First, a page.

This poker program says it’s unbeatable. But is it bluffing?

This poker program says it’s unbeatable. But is it bluffing

In all the years I have been playing poker, I have lost money against the best of them. I have lost against poker legends such as Dave “Devilfish” Ulliott and I have lost against idiots. On Tuesdays I lose against my friends around a table in Belsize Park, north London.

But enough of human opponents. I have now lost more than a grand against a computer program from Canada, a chunk of steely-eyed software that if it were flesh and blood would be wearing a black hat and smoking a slim cigar. Cepheus is said to be unbeatable and my experience over the couple of hours that we fought it out does not lead me to challenge that claim.

My added concern is that we did not establish before we started which currency we would be using. If the 1,500 I lost is in pounds, or even Canadian dollars — well, let’s just say I hope Cepheus does not know where I live.

While it has been nearly two decades since IBM’s Deep Blue beat the chess world champion Garry Kasparov, artificial intelligence researchers have found poker a tougher nut to crack. It is a game of random chance and incomplete information: while chess players can see all the pieces, poker players can only guess at what cards their opponents are holding.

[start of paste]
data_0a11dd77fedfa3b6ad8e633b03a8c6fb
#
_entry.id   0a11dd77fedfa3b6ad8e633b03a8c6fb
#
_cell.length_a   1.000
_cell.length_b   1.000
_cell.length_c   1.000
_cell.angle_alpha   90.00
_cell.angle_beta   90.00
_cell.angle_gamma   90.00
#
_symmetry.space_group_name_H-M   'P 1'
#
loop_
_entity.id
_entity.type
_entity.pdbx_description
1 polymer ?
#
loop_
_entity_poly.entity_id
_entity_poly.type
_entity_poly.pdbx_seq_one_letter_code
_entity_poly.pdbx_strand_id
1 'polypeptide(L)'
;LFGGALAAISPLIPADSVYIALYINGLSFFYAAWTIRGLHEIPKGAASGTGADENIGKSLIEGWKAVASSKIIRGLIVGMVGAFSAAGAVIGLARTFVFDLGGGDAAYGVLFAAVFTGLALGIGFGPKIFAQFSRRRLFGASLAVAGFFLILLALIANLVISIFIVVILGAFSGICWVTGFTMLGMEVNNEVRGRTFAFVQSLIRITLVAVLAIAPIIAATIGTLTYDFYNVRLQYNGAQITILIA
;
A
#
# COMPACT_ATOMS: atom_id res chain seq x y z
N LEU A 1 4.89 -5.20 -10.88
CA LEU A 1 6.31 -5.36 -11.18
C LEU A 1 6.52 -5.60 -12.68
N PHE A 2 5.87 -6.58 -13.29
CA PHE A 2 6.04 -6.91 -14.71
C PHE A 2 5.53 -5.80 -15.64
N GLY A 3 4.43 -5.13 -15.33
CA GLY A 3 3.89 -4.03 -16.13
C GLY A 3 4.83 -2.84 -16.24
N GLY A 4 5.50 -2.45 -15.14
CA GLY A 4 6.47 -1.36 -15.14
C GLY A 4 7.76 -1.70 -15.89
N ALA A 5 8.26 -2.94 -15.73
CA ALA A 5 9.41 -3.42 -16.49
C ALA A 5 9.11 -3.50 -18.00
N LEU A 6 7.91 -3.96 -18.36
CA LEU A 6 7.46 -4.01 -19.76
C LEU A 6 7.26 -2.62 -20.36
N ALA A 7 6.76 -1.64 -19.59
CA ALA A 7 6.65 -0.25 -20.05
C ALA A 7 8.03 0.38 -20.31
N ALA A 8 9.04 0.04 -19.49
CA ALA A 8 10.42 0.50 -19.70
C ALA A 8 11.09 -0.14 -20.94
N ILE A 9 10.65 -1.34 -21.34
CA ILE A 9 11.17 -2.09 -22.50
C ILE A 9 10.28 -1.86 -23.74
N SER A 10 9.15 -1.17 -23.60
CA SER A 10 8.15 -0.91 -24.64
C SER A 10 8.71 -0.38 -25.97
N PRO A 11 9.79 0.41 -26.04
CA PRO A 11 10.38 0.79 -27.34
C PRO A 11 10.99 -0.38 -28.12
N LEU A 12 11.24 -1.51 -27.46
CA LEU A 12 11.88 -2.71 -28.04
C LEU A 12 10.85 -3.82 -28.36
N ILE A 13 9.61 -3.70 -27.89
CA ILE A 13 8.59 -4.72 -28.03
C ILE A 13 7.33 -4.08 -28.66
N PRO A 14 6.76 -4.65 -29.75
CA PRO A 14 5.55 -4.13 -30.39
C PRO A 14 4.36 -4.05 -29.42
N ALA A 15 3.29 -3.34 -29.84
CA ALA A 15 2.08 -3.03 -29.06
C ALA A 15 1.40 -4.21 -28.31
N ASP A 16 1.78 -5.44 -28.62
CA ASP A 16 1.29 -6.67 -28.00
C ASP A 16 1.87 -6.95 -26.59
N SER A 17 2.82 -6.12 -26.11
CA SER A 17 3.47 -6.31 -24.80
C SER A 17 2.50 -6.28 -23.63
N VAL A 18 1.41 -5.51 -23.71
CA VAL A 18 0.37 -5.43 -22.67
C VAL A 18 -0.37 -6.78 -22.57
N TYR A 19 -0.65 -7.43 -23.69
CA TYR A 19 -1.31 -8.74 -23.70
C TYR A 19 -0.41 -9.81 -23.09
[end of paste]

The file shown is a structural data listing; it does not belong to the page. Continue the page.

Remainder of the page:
The computer poker research group at the University of Alberta now claims to have come up with a program that is better than the best human players in the world. How? It has practised more than they have. And it doesn’t make mistakes.

Michael Johanson, a PhD student at Alberta, said: “It learns to play poker without any human expert knowledge, and instead learns only by constantly playing against itself. We used a cluster of 200 computers, each with 24 cores, for about 70 days to do this. Over this time, it played over six billion hands of poker against itself per second.”

Rather than actively going out to win, Mr Johanson said, Cepheus simply waits for its opponent to make mistakes. “Cepheus is essentially unbeatable even by a perfect opponent.”

Yes, but what about me? I don’t want to dwell too much on the details of the 340-odd hands of heads-up limit Texas hold ’em that we played. There were times, frankly, when I thought Cepheus was a bit of an idiot. There were times when I made bets at the end of a hand with, frankly, not very much, and Cepheus called with even less. Honestly, Ceph, what were you thinking?

Unfortunately there were rather more occasions when Cepheus had better cards than I did. When my bluffs were called by genuine hands. And, no doubt, when it bluffed me out of pots. As for the time that my full house ran into four aces — well, that was all a bit disappointing.

I am, however, not going to let my defeat get me down. And even if Cepheus is unbeatable, the experts do not sound worried. Victoria Coren Mitchell, the only player to have won two European Poker Tour events, said: “I believe they’ve also invented machines that are better than people at moving quickly, and yet there still seems to be a 100m event at the Olympics. Usain Bolt’s making a perfectly decent fist of it.”

Anyway, limit hold ’em isn’t really my game. Pot limit deuce-to-seven triple draw, that’s a decent game. So how about a rematch, Cepheus — on my terms? Bring all your money.